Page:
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## CONSTRUCTION AND LOCI

A locus of a point is the path it takes as it moves following the given conditions. (Law)

## Loci

This section covers Loci within Geometry and Measures.

A locus is a set of points satisfying a certain condition. For example, the locus of points that are 1cm from the origin is a circle of radius 1cm centred on the origin, since all points on this circle are 1cm from the origin.

N.B. if a point P is ‘equidistant’ from two points A and B, then the distance between P and A is the same as the distance between P and B, as illustrated here:

The points on the line are equidistant from A and B

Don’t let the term ‘locus’ put you off. Questions on loci (which is the plural of locus) often don’t use the term.

ExampleThe diagram shows two points P and Q. On the diagram shade the region which contains all the points which satisfy both the following: the distance from P is less than 3cm, the distance from P is greater than the distance from Q.

All of the points on the circumference of the circle are 3cm from P. Therefore all of the points satisfying the condition that the distance from P is less than 3cm are in the circle.

If we draw a line in the middle of P and Q, all of the points on this line will be the same distance from P as they are from Q. They will be therefore closer to Q, and further away from P, if they are on the right of such a line.

Therefore all of the points satisfying both of these conditions are shaded in red.

Three important lociThe word locus describes the position of points which obey a certain rule.

Three important loci are:

Example:

The diagram shows the walls of a rectangular shed, ABCD, measuring 8m by 5m. A goat is tied to the corner of C by a rope 6m long.

The shaded area shows the part the goat can reach.

Examples.1. Draw a line XY of a length 10 cm. Construct the locus of a point which is equidistant from x and y.

2. Draw two lines AB and AC of length 8 cm, where , BAC = 600. Construct the locus of appoint which is equidistant from the lines AB and AC.

3. Draw a circle , centre O of radius 5 cm and a radius OA. Construct the locus of appoint P. which moves so that OAP = 900

4. Draw a line AB of length 10 cm and construct the circle with diameter AB. Indicate the locus of a point P which moves to that APB = 900

Exercise1. Inspector Clouseau has put a radio transmitter on a suspects car, which is parked some where In Gayaza. From the strength of the signals received at Points R and P, Clouseau knows that the car is

a) not more than 10 km from R and

b) not more than 20 km from R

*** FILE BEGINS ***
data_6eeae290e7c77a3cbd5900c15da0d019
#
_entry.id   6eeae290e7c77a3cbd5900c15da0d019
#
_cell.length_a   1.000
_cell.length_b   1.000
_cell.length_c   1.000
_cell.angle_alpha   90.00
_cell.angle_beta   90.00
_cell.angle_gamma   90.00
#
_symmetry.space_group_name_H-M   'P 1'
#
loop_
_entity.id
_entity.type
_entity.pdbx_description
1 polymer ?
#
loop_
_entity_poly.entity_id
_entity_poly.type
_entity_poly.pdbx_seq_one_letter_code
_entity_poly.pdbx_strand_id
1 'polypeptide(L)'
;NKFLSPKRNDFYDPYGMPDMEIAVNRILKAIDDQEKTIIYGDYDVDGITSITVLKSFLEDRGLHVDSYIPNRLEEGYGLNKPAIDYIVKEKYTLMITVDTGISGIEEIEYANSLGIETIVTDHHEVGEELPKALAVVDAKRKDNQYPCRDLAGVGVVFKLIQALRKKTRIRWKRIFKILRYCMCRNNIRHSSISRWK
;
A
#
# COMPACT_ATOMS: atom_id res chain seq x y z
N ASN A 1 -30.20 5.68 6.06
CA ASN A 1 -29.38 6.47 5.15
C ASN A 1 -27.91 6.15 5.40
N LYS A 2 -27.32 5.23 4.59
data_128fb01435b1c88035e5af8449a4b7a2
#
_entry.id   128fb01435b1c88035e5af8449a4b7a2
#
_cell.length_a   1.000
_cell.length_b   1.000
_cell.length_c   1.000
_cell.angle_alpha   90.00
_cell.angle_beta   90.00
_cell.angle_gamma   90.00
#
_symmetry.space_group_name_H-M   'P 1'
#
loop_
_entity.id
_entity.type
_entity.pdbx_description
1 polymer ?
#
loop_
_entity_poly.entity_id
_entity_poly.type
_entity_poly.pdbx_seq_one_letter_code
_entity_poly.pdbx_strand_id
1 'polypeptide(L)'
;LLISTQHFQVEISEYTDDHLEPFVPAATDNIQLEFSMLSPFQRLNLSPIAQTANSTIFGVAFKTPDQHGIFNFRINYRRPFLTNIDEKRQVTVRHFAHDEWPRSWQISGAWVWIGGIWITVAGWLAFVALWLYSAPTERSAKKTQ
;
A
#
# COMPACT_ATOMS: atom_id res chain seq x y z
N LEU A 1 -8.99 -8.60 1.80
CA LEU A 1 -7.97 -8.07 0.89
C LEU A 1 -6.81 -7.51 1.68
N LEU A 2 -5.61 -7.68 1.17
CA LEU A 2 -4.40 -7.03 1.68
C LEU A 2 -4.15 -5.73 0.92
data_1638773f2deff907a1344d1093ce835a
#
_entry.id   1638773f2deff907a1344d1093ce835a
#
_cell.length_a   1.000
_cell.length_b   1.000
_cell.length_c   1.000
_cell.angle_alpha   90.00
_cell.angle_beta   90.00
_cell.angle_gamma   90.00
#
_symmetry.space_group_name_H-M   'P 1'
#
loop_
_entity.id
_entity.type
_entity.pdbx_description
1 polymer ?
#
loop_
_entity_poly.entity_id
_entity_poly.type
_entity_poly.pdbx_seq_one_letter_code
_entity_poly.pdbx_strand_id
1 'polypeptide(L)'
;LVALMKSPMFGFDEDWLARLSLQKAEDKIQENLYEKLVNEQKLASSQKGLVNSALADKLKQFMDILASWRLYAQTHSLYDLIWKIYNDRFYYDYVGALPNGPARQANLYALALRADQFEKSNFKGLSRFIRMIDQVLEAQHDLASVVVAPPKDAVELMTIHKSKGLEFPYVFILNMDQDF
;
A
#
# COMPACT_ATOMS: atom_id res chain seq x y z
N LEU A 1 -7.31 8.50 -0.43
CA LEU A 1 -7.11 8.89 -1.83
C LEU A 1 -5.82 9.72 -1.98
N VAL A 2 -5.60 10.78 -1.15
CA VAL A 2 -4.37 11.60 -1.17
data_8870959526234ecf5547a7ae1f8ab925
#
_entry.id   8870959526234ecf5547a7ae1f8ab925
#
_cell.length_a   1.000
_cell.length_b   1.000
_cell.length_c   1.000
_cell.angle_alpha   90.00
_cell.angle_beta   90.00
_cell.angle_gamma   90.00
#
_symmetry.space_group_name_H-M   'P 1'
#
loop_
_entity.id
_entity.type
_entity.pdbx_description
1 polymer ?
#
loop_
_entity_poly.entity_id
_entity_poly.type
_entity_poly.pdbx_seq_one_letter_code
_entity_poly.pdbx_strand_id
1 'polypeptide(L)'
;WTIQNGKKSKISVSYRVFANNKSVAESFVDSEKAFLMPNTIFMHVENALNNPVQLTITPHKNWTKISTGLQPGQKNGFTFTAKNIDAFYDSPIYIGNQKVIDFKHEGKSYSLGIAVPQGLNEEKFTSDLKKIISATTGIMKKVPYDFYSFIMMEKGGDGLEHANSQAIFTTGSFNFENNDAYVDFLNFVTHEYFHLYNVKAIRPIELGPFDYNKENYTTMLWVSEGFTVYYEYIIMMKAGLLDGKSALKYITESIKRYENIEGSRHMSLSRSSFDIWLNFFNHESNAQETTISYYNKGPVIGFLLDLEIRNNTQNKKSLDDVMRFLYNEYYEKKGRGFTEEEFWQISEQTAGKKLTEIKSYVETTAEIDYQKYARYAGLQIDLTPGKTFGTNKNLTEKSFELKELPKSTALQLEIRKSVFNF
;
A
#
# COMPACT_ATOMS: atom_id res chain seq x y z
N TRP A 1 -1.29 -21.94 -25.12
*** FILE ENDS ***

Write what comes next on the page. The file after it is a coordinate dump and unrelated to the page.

Make a scale drawing (1 cm=10 km) and show the possible positions of the car .

A VIDEO BELOW ABOUT CONSTRUCTION AND LOCI

VARIATIONSMathematical equations display some type of parameters when it established a relationship. There are normally two types of quantities exist. One is constant. It doesn’t change with the changes in other parameters in the equation.

However, others are the variables which change in different situations. The changing of variable parameters is often gone by the term variations or algebraic variations.

Let’s explain with an example of a simple equation

y = mxwherein m refers to a constant. Further, if we assume that the value of m is 5, then, in this case, the equation becomes y = 5x.Similarly, when x = 1, y = 1 × 5 = 5

Further, when x = 2, y = 2 × 5 = 10

And when x = 3, y = 3 × 5 = 15

By simply changing the value of y, x gets different values as well. This is the variation of y with different values of x and similarly you can show that with different values of y the value of x changes.

Variations can be of different types according to the pattern of changing or relationships of variables.

Proportions## Proportions

Proportion says that two ratios (or fractions) are equal.

## Example:

So

1-out-of-3is equal to2-out-of-6The ratios are the same, so they are in proportion.

## Example: Rope

A rope’s

lengthandweightare in proportion.When

20mof rope weighs1kg, then:40mof that rope weighs2kg200mof that rope weighs10kgSo:

\frac{20}{1} = \frac{40}{2}

## Sizes

When shapes are “in proportion” their relative sizes are the same.

So they are

proportional.Making the head too long or short would look bad!

## Example: International paper sizes (like A3, A4, A5, etc) all have the same proportions:

So any artwork or document can be resized to fit on any sheet. Very neat.

## Working With Proportions

NOW, how do we use this?

## Example: you want to draw the dog’s head … how long should it be?

Let us write the proportion with the help of the 10/20 ratio from above:

\frac{?}{42} = \frac{10}{20}

Now we solve it using a special method:

Multiply across the known corners,

then divide by the third number

And we get this:

? = (42 × 10) / 20

= 420 / 20

=

21So you should draw the head

21long.## Using Proportions to Solve Percents